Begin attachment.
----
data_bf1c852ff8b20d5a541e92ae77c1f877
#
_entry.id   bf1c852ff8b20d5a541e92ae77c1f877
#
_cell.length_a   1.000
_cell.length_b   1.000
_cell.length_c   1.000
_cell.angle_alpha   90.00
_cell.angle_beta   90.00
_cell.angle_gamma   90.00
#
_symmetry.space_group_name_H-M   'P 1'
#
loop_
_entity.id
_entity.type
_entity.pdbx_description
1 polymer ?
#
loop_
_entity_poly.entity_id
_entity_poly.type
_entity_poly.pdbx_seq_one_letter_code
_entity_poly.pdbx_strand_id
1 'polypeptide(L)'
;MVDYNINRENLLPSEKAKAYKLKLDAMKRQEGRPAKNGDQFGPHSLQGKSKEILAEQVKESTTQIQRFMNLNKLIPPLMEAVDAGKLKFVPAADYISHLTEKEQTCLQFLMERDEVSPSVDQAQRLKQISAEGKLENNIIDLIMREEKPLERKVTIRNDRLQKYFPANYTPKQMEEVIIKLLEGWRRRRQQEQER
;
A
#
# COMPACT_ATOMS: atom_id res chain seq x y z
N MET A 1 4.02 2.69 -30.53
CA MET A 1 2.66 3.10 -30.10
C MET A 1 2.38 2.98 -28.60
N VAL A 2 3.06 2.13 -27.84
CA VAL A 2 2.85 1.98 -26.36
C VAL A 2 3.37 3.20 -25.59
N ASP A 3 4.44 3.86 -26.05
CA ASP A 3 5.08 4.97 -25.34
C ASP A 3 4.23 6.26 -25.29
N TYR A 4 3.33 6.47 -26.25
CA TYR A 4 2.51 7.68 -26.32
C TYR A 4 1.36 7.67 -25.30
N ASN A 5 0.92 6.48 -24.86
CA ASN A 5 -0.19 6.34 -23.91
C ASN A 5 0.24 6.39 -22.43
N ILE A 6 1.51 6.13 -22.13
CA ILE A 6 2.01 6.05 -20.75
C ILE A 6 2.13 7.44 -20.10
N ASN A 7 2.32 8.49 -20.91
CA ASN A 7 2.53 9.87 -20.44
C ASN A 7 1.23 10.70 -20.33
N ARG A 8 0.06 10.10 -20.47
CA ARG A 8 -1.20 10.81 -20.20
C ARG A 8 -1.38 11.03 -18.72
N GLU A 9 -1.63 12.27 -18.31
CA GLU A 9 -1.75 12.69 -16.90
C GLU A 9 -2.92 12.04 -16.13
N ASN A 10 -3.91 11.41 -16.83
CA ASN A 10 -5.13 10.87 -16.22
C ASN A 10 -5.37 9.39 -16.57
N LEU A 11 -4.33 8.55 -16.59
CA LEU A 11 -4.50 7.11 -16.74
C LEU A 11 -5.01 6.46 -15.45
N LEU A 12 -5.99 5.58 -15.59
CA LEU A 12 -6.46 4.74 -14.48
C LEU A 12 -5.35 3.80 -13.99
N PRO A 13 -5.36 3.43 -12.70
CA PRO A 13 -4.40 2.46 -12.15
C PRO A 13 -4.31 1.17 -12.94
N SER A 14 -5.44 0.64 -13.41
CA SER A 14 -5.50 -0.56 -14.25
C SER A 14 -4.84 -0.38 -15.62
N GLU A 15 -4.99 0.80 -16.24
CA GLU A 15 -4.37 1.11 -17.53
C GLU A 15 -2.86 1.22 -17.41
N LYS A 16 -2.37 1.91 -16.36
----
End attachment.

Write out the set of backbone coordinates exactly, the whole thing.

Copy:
data_bf1c852ff8b20d5a541e92ae77c1f877
#
_entry.id   bf1c852ff8b20d5a541e92ae77c1f877
#
_cell.length_a   1.000
_cell.length_b   1.000
_cell.length_c   1.000
_cell.angle_alpha   90.00
_cell.angle_beta   90.00
_cell.angle_gamma   90.00
#
_symmetry.space_group_name_H-M   'P 1'
#
loop_
_entity.id
_entity.type
_entity.pdbx_description
1 polymer ?
#
loop_
_entity_poly.entity_id
_entity_poly.type
_entity_poly.pdbx_seq_one_letter_code
_entity_poly.pdbx_strand_id
1 'polypeptide(L)'
;MVDYNINRENLLPSEKAKAYKLKLDAMKRQEGRPAKNGDQFGPHSLQGKSKEILAEQVKESTTQIQRFMNLNKLIPPLMEAVDAGKLKFVPAADYISHLTEKEQTCLQFLMERDEVSPSVDQAQRLKQISAEGKLENNIIDLIMREEKPLERKVTIRNDRLQKYFPANYTPKQMEEVIIKLLEGWRRRRQQEQER
;
A
#
# COMPACT_ATOMS: atom_id res chain seq x y z
N MET A 1 4.02 2.69 -30.53
CA MET A 1 2.66 3.10 -30.10
C MET A 1 2.38 2.98 -28.60
N VAL A 2 3.06 2.13 -27.84
CA VAL A 2 2.85 1.98 -26.36
C VAL A 2 3.37 3.20 -25.59
N ASP A 3 4.44 3.86 -26.05
CA ASP A 3 5.08 4.97 -25.34
C ASP A 3 4.23 6.26 -25.29
N TYR A 4 3.33 6.47 -26.25
CA TYR A 4 2.51 7.68 -26.32
C TYR A 4 1.36 7.67 -25.30
N ASN A 5 0.92 6.48 -24.86
CA ASN A 5 -0.19 6.34 -23.91
C ASN A 5 0.24 6.39 -22.43
N ILE A 6 1.51 6.13 -22.13
CA ILE A 6 2.01 6.05 -20.75
C ILE A 6 2.13 7.44 -20.10
N ASN A 7 2.32 8.49 -20.91
CA ASN A 7 2.53 9.87 -20.44
C ASN A 7 1.23 10.70 -20.33
N ARG A 8 0.06 10.10 -20.47
CA ARG A 8 -1.20 10.81 -20.20
C ARG A 8 -1.38 11.03 -18.72
N GLU A 9 -1.63 12.27 -18.31
CA GLU A 9 -1.75 12.69 -16.90
C GLU A 9 -2.92 12.04 -16.13
N ASN A 10 -3.91 11.41 -16.83
CA ASN A 10 -5.13 10.87 -16.22
C ASN A 10 -5.37 9.39 -16.57
N LEU A 11 -4.33 8.55 -16.59
CA LEU A 11 -4.50 7.11 -16.74
C LEU A 11 -5.01 6.46 -15.45
N LEU A 12 -5.99 5.58 -15.59
CA LEU A 12 -6.46 4.74 -14.48
C LEU A 12 -5.35 3.80 -13.99
N PRO A 13 -5.36 3.43 -12.70
CA PRO A 13 -4.40 2.46 -12.15
C PRO A 13 -4.31 1.17 -12.94
N SER A 14 -5.44 0.64 -13.41
CA SER A 14 -5.50 -0.56 -14.25
C SER A 14 -4.84 -0.38 -15.62
N GLU A 15 -4.99 0.80 -16.24
CA GLU A 15 -4.37 1.11 -17.53
C GLU A 15 -2.86 1.22 -17.41
N LYS A 16 -2.37 1.91 -16.36